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Too many Growing Systems?
In the world of growing tomatoes, cucumbers and capsicums, row widths, plant densities and greenhouse layouts are uniform – in other words we work from the same play book. The Medicinal Cannabis growing systems are anything but similar and from my observations there are multiple growing systems/concepts.
It is quite clear that anyone could grow anything – you could grow a tomato plant in the garden in an old woolie jumper if you really wanted to. I could grow a cannabis plant in a pot in the middle of my garden but when it comes to a commercial reality it comes down to scale, efficiency, technology and returns per m2.
The greenhouse vegetable and flower industries use space wisely and understand the importance of systems that increase productivity and reduce labour. With all of the different cannabis systems there must be a wide range of labour units required. The variation in growing systems may attributed to exceptionally good intentioned entrepreneurs yet ‘non growers’ entering the industry with little knowledge of how to grow in a commercial sense. It is the only explanation I can produce that explains why there is so many growing systems in use. I should say that all these systems will work in some capacity – but how efficiently? This will be an issue for the future.
Similar to the vegetable or flower industry the cannabis industry will one day become a commodity (the sooner the better for patients). Once a hybrid cannabis plant is developed then it will be quite easy to reproduce, a nursery will be able to propagate and then supply growers. Even if a hybrid cannabis plant is far off into the distant future growing from mother stock is not that prohibitive and nurseries will be able to multiple products easily and efficiently – it is not a complicated process.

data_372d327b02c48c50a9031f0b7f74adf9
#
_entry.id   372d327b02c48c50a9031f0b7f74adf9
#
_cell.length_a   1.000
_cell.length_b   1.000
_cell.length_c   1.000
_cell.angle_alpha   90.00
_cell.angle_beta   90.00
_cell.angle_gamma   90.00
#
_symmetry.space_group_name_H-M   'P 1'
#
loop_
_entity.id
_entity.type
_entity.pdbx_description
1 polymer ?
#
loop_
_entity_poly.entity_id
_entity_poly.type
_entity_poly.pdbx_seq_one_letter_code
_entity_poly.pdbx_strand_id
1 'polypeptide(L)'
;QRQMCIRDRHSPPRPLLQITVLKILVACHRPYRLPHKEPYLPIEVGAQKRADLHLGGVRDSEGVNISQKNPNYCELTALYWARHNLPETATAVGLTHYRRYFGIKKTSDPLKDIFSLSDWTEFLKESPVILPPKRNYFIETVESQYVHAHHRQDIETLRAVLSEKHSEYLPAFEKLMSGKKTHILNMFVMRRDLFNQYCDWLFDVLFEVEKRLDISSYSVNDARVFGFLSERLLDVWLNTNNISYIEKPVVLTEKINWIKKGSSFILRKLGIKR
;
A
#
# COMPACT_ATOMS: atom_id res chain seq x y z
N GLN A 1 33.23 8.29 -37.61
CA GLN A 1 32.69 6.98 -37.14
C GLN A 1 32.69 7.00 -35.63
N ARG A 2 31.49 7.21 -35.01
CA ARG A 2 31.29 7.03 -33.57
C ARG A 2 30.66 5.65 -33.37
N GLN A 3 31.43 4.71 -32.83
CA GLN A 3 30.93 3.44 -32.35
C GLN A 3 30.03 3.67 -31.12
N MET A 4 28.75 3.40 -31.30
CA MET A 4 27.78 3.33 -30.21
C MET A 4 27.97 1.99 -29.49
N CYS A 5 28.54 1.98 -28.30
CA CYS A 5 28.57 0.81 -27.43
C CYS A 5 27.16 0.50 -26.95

Once the industry is ‘established’, which I predict will before the end of the decade and product is readily available and affordable, then I will not be surprised to see a standardised growing system. The different cultivars of cannabis will make this differ slightly.
Growing can only take place with full LED or integrated High-Pressure Sodium (HPS) lighting systems. Using benches or row systems and in some cases, benches stacked on top of each other (benches that are stacked may reduce labour efficiencies). These systems require huge energy input for the lighting systems but reduced heating systems. They require good air movement and dehumidification systems. The benefits are security and very few pests to deal with. Air handling systems will still bring air from outside – even if filtered it will still be subject to impurities greenhouse operations may also encounter.
Bench and gutter systems are both implemented. To grow multiple crops per year full black out screens are required. To be successful large air handling or dehumidification systems are also required. Heating systems are critical. Insects’ screens will be required. Year-round production requires full LED or integrated HPS light. The huge advantage is the natural light and therefore reduction on energy requirements, but you will potentially have too much light which you will need to deal with.
Without having first-hand experience, I would only be speculating what the ‘best system’ is. I am biased as I come from a greenhouse background so it has opened my eyes to alternative methods but what I do believe is there will be a system that eventually will be more efficient and cost effective.
There is one company, in particular, I would trust working through these critical details if you are considering growing of Cannabis. They are Cultivators based in the Netherlands. Without good advice you may spend a vast amount of money you do not need to. Advice in this industry is gold dust.
Article written and compiled by Stefan Vogrincic
All Article’s checked and edited by Marie Vogrincic
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